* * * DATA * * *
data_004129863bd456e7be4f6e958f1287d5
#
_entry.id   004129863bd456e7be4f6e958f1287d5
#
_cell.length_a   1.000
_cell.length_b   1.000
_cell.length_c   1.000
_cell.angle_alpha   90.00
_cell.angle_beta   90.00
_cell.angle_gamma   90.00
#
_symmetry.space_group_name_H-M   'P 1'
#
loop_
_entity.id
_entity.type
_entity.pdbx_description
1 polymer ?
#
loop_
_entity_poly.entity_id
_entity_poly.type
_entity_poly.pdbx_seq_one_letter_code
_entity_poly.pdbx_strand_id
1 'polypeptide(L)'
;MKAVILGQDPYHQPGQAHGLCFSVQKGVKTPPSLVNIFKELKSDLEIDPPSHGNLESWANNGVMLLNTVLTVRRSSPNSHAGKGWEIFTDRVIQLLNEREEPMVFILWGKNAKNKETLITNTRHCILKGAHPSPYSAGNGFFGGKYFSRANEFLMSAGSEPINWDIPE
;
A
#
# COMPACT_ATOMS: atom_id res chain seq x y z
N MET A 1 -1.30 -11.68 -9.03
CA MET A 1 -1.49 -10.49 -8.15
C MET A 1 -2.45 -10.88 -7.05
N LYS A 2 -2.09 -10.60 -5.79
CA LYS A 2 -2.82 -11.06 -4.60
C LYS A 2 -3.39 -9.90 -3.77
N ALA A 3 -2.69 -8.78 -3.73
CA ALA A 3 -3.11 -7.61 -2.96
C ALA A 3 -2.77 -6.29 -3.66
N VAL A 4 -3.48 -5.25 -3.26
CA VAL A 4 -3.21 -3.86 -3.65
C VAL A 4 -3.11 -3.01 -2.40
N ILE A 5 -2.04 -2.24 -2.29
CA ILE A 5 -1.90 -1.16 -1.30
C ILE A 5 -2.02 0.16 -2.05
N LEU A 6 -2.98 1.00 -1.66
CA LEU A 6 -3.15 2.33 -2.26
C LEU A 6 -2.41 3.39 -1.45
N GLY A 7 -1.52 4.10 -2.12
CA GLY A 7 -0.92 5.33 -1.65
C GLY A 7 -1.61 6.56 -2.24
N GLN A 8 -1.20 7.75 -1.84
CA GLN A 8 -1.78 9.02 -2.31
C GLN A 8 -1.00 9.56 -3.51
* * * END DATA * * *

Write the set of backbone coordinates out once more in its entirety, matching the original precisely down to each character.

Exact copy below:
data_004129863bd456e7be4f6e958f1287d5
#
_entry.id   004129863bd456e7be4f6e958f1287d5
#
_cell.length_a   1.000
_cell.length_b   1.000
_cell.length_c   1.000
_cell.angle_alpha   90.00
_cell.angle_beta   90.00
_cell.angle_gamma   90.00
#
_symmetry.space_group_name_H-M   'P 1'
#
loop_
_entity.id
_entity.type
_entity.pdbx_description
1 polymer ?
#
loop_
_entity_poly.entity_id
_entity_poly.type
_entity_poly.pdbx_seq_one_letter_code
_entity_poly.pdbx_strand_id
1 'polypeptide(L)'
;MKAVILGQDPYHQPGQAHGLCFSVQKGVKTPPSLVNIFKELKSDLEIDPPSHGNLESWANNGVMLLNTVLTVRRSSPNSHAGKGWEIFTDRVIQLLNEREEPMVFILWGKNAKNKETLITNTRHCILKGAHPSPYSAGNGFFGGKYFSRANEFLMSAGSEPINWDIPE
;
A
#
# COMPACT_ATOMS: atom_id res chain seq x y z
N MET A 1 -1.30 -11.68 -9.03
CA MET A 1 -1.49 -10.49 -8.15
C MET A 1 -2.45 -10.88 -7.05
N LYS A 2 -2.09 -10.60 -5.79
CA LYS A 2 -2.82 -11.06 -4.60
C LYS A 2 -3.39 -9.90 -3.77
N ALA A 3 -2.69 -8.78 -3.73
CA ALA A 3 -3.11 -7.61 -2.96
C ALA A 3 -2.77 -6.29 -3.66
N VAL A 4 -3.48 -5.25 -3.26
CA VAL A 4 -3.21 -3.86 -3.65
C VAL A 4 -3.11 -3.01 -2.40
N ILE A 5 -2.04 -2.24 -2.29
CA ILE A 5 -1.90 -1.16 -1.30
C ILE A 5 -2.02 0.16 -2.05
N LEU A 6 -2.98 1.00 -1.66
CA LEU A 6 -3.15 2.33 -2.26
C LEU A 6 -2.41 3.39 -1.45
N GLY A 7 -1.52 4.10 -2.12
CA GLY A 7 -0.92 5.33 -1.65
C GLY A 7 -1.61 6.56 -2.24
N GLN A 8 -1.20 7.75 -1.84
CA GLN A 8 -1.78 9.02 -2.31
C GLN A 8 -1.00 9.56 -3.51